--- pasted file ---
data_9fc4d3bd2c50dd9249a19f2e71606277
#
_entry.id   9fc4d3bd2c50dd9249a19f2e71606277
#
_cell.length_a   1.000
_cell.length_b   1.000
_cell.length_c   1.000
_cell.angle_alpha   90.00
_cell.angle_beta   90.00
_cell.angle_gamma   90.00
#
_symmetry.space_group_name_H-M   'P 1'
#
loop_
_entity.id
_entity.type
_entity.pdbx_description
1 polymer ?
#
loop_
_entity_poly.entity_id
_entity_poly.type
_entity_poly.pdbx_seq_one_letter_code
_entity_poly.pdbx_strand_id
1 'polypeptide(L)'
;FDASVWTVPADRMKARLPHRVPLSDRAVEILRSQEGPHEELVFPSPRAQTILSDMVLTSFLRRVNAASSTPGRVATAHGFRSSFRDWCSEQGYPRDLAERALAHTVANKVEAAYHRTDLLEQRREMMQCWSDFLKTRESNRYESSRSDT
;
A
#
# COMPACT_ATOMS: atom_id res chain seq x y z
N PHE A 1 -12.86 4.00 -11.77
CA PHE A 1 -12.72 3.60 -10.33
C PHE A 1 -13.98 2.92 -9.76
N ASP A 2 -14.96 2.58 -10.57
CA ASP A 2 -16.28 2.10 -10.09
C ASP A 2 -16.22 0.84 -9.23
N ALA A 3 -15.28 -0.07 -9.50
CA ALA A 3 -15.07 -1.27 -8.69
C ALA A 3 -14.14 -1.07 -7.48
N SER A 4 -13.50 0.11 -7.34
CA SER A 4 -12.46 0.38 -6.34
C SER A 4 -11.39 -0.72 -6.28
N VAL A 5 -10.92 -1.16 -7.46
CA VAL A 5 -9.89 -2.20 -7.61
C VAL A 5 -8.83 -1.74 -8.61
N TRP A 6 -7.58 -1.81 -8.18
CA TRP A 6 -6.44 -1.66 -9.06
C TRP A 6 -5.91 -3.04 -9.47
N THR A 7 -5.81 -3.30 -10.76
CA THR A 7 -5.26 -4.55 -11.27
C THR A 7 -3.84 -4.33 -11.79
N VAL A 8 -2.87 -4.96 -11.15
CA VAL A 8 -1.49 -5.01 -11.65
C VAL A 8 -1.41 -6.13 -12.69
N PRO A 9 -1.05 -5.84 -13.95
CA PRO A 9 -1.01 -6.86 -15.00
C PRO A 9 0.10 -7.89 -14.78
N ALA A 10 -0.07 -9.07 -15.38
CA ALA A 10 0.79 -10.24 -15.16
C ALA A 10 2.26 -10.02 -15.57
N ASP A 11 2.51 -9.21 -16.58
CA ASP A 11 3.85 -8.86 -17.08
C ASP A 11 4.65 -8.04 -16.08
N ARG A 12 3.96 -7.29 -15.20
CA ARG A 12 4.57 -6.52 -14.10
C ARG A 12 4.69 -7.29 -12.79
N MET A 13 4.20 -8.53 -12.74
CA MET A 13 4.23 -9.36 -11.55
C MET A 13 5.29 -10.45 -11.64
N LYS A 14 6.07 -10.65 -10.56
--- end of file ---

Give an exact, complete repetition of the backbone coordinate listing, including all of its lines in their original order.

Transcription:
data_9fc4d3bd2c50dd9249a19f2e71606277
#
_entry.id   9fc4d3bd2c50dd9249a19f2e71606277
#
_cell.length_a   1.000
_cell.length_b   1.000
_cell.length_c   1.000
_cell.angle_alpha   90.00
_cell.angle_beta   90.00
_cell.angle_gamma   90.00
#
_symmetry.space_group_name_H-M   'P 1'
#
loop_
_entity.id
_entity.type
_entity.pdbx_description
1 polymer ?
#
loop_
_entity_poly.entity_id
_entity_poly.type
_entity_poly.pdbx_seq_one_letter_code
_entity_poly.pdbx_strand_id
1 'polypeptide(L)'
;FDASVWTVPADRMKARLPHRVPLSDRAVEILRSQEGPHEELVFPSPRAQTILSDMVLTSFLRRVNAASSTPGRVATAHGFRSSFRDWCSEQGYPRDLAERALAHTVANKVEAAYHRTDLLEQRREMMQCWSDFLKTRESNRYESSRSDT
;
A
#
# COMPACT_ATOMS: atom_id res chain seq x y z
N PHE A 1 -12.86 4.00 -11.77
CA PHE A 1 -12.72 3.60 -10.33
C PHE A 1 -13.98 2.92 -9.76
N ASP A 2 -14.96 2.58 -10.57
CA ASP A 2 -16.28 2.10 -10.09
C ASP A 2 -16.22 0.84 -9.23
N ALA A 3 -15.28 -0.07 -9.50
CA ALA A 3 -15.07 -1.27 -8.69
C ALA A 3 -14.14 -1.07 -7.48
N SER A 4 -13.50 0.11 -7.34
CA SER A 4 -12.46 0.38 -6.34
C SER A 4 -11.39 -0.72 -6.28
N VAL A 5 -10.92 -1.16 -7.46
CA VAL A 5 -9.89 -2.20 -7.61
C VAL A 5 -8.83 -1.74 -8.61
N TRP A 6 -7.58 -1.81 -8.18
CA TRP A 6 -6.44 -1.66 -9.06
C TRP A 6 -5.91 -3.04 -9.47
N THR A 7 -5.81 -3.30 -10.76
CA THR A 7 -5.26 -4.55 -11.27
C THR A 7 -3.84 -4.33 -11.79
N VAL A 8 -2.87 -4.96 -11.15
CA VAL A 8 -1.49 -5.01 -11.65
C VAL A 8 -1.41 -6.13 -12.69
N PRO A 9 -1.05 -5.84 -13.95
CA PRO A 9 -1.01 -6.86 -15.00
C PRO A 9 0.10 -7.89 -14.78
N ALA A 10 -0.07 -9.07 -15.38
CA ALA A 10 0.79 -10.24 -15.16
C ALA A 10 2.26 -10.02 -15.57
N ASP A 11 2.51 -9.21 -16.58
CA ASP A 11 3.85 -8.86 -17.08
C ASP A 11 4.65 -8.04 -16.08
N ARG A 12 3.96 -7.29 -15.20
CA ARG A 12 4.57 -6.52 -14.10
C ARG A 12 4.69 -7.29 -12.79
N MET A 13 4.20 -8.53 -12.74
CA MET A 13 4.23 -9.36 -11.55
C MET A 13 5.29 -10.45 -11.64
N LYS A 14 6.07 -10.65 -10.56